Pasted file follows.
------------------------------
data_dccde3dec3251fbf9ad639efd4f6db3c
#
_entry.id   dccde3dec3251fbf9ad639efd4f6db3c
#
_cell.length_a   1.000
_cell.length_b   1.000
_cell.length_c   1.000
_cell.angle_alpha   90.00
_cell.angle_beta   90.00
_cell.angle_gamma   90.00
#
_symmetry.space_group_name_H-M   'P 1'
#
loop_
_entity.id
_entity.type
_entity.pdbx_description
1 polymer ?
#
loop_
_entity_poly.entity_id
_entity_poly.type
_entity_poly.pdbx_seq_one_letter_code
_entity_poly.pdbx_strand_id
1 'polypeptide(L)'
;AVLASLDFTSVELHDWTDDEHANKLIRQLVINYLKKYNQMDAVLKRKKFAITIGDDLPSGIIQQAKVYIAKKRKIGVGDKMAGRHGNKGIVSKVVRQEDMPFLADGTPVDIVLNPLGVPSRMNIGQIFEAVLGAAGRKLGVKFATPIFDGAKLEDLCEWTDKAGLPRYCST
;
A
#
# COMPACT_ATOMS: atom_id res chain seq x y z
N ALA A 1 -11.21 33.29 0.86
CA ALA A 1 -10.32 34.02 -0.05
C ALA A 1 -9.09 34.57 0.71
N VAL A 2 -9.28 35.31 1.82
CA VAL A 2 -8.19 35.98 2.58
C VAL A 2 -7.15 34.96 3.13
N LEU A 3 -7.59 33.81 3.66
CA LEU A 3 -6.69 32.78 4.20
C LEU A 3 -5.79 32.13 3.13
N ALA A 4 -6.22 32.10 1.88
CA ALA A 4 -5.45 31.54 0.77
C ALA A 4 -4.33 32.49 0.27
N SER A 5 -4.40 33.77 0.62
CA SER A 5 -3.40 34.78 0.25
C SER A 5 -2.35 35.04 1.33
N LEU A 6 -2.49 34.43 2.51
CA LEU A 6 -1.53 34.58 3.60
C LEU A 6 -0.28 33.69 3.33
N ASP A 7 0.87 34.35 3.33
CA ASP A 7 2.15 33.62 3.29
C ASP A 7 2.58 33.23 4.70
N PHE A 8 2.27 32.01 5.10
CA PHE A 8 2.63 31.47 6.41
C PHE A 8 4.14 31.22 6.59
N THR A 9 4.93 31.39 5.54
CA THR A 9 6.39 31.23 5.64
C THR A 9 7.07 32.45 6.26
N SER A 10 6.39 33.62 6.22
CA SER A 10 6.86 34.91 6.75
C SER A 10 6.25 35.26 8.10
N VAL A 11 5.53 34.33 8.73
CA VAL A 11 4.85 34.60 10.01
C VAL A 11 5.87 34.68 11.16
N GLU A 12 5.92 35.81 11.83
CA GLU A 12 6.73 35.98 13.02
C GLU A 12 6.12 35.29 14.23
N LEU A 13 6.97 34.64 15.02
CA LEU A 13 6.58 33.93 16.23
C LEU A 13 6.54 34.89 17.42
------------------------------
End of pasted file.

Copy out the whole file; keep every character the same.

data_dccde3dec3251fbf9ad639efd4f6db3c
#
_entry.id   dccde3dec3251fbf9ad639efd4f6db3c
#
_cell.length_a   1.000
_cell.length_b   1.000
_cell.length_c   1.000
_cell.angle_alpha   90.00
_cell.angle_beta   90.00
_cell.angle_gamma   90.00
#
_symmetry.space_group_name_H-M   'P 1'
#
loop_
_entity.id
_entity.type
_entity.pdbx_description
1 polymer ?
#
loop_
_entity_poly.entity_id
_entity_poly.type
_entity_poly.pdbx_seq_one_letter_code
_entity_poly.pdbx_strand_id
1 'polypeptide(L)'
;AVLASLDFTSVELHDWTDDEHANKLIRQLVINYLKKYNQMDAVLKRKKFAITIGDDLPSGIIQQAKVYIAKKRKIGVGDKMAGRHGNKGIVSKVVRQEDMPFLADGTPVDIVLNPLGVPSRMNIGQIFEAVLGAAGRKLGVKFATPIFDGAKLEDLCEWTDKAGLPRYCST
;
A
#
# COMPACT_ATOMS: atom_id res chain seq x y z
N ALA A 1 -11.21 33.29 0.86
CA ALA A 1 -10.32 34.02 -0.05
C ALA A 1 -9.09 34.57 0.71
N VAL A 2 -9.28 35.31 1.82
CA VAL A 2 -8.19 35.98 2.58
C VAL A 2 -7.15 34.96 3.13
N LEU A 3 -7.59 33.81 3.66
CA LEU A 3 -6.69 32.78 4.20
C LEU A 3 -5.79 32.13 3.13
N ALA A 4 -6.22 32.10 1.88
CA ALA A 4 -5.45 31.54 0.77
C ALA A 4 -4.33 32.49 0.27
N SER A 5 -4.40 33.77 0.62
CA SER A 5 -3.40 34.78 0.25
C SER A 5 -2.35 35.04 1.33
N LEU A 6 -2.49 34.43 2.51
CA LEU A 6 -1.53 34.58 3.60
C LEU A 6 -0.28 33.69 3.33
N ASP A 7 0.87 34.35 3.33
CA ASP A 7 2.15 33.62 3.29
C ASP A 7 2.58 33.23 4.70
N PHE A 8 2.27 32.01 5.10
CA PHE A 8 2.63 31.47 6.41
C PHE A 8 4.14 31.22 6.59
N THR A 9 4.93 31.39 5.54
CA THR A 9 6.39 31.23 5.64
C THR A 9 7.07 32.45 6.26
N SER A 10 6.39 33.62 6.22
CA SER A 10 6.86 34.91 6.75
C SER A 10 6.25 35.26 8.10
N VAL A 11 5.53 34.33 8.73
CA VAL A 11 4.85 34.60 10.01
C VAL A 11 5.87 34.68 11.16
N GLU A 12 5.92 35.81 11.83
CA GLU A 12 6.73 35.98 13.02
C GLU A 12 6.12 35.29 14.23
N LEU A 13 6.97 34.64 15.02
CA LEU A 13 6.58 33.93 16.23
C LEU A 13 6.54 34.89 17.42